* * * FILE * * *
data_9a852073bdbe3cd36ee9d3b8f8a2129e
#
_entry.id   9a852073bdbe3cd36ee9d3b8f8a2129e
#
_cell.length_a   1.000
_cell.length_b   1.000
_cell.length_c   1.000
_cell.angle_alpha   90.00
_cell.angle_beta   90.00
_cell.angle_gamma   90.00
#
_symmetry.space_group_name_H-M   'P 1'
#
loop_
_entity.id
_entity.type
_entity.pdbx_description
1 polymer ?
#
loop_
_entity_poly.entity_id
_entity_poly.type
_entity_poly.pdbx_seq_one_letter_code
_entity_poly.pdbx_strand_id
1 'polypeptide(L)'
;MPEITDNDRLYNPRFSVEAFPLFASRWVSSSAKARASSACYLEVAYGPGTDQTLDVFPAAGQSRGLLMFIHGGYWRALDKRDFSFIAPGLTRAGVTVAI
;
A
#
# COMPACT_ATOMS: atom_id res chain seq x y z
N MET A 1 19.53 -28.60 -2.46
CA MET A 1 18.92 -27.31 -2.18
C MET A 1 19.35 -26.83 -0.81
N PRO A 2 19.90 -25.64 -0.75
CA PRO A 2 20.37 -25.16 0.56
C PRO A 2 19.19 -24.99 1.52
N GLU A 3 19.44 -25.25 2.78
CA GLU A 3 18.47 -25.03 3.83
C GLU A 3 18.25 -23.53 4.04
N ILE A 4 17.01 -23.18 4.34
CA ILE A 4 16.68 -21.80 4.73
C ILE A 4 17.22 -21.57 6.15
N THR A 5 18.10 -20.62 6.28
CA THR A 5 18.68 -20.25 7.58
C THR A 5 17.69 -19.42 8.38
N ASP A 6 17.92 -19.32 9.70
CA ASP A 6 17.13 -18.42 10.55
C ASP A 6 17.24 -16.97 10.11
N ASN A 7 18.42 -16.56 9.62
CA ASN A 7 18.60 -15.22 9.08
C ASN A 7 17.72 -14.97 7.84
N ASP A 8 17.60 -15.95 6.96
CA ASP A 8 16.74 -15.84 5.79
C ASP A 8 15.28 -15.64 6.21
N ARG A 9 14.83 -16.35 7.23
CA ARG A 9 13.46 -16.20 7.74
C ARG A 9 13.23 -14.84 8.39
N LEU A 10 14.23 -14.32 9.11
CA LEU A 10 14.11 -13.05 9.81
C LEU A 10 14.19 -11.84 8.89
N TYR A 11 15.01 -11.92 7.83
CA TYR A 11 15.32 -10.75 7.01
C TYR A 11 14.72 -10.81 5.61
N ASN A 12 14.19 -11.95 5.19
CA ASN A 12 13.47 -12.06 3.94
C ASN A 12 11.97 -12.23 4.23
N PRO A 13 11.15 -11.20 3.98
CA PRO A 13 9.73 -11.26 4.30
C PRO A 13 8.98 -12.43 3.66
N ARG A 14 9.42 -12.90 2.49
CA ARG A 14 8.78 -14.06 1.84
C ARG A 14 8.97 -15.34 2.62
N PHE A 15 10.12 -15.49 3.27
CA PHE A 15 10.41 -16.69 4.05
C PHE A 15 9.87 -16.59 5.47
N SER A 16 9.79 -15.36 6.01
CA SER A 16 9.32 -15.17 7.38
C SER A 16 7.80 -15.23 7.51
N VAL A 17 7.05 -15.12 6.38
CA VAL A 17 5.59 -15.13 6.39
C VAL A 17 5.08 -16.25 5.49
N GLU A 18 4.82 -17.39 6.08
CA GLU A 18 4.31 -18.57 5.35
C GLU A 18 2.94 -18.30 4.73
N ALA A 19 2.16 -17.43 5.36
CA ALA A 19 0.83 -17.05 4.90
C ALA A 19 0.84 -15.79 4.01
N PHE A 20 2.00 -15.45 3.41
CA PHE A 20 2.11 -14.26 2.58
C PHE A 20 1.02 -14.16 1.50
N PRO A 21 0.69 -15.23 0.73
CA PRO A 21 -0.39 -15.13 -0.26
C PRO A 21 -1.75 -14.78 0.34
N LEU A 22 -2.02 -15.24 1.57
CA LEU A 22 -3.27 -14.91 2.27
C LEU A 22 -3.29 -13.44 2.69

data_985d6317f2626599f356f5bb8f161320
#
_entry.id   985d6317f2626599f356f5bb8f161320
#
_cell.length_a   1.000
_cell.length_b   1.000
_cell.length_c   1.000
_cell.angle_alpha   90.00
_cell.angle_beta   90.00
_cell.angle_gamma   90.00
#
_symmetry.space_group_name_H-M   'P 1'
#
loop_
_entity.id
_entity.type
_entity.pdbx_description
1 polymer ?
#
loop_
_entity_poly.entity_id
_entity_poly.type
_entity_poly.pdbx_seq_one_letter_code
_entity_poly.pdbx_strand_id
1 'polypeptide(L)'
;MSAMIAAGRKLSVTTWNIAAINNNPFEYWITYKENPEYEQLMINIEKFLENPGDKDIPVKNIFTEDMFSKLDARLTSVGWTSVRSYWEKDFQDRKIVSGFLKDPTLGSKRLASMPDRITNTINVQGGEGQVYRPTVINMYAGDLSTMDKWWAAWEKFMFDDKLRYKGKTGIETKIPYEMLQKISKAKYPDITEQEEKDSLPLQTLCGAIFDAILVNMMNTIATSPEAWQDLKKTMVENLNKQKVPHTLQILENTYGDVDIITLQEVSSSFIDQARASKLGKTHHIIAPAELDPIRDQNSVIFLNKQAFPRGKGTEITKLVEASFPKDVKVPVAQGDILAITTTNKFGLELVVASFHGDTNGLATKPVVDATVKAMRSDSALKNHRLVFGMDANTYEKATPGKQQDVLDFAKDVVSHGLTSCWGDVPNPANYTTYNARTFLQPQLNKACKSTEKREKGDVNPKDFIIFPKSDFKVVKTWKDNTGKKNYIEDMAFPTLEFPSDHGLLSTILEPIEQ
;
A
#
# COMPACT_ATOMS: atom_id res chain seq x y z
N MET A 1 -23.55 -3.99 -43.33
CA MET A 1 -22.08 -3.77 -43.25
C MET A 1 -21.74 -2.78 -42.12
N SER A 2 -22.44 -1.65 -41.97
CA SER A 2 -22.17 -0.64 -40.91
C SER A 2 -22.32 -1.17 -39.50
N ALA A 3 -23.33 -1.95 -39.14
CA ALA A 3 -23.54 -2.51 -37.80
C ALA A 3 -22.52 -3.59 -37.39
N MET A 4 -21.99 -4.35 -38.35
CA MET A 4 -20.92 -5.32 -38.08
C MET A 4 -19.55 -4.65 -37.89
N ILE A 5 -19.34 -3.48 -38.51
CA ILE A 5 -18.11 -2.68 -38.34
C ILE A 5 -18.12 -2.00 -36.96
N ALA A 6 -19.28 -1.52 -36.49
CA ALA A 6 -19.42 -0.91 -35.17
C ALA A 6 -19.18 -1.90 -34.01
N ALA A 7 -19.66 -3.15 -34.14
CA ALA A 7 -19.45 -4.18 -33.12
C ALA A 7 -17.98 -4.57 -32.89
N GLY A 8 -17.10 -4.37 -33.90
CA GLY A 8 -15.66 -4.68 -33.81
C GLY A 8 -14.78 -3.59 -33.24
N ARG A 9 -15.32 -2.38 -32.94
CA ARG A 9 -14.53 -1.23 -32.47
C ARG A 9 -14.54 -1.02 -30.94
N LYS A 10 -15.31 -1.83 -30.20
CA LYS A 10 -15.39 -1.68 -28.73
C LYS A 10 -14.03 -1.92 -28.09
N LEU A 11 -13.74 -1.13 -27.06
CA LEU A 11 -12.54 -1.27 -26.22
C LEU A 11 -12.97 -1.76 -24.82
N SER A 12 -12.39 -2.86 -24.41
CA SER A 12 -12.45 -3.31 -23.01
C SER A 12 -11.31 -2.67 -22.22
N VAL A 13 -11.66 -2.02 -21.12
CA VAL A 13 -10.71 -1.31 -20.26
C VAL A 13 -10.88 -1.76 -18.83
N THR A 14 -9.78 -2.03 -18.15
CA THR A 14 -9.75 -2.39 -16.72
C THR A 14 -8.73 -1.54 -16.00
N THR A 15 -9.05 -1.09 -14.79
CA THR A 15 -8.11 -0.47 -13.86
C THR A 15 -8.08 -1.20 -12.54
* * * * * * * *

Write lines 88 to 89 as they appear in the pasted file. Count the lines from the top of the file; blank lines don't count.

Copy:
N PHE A 20 2.00 -15.45 3.41
CA PHE A 20 2.11 -14.26 2.58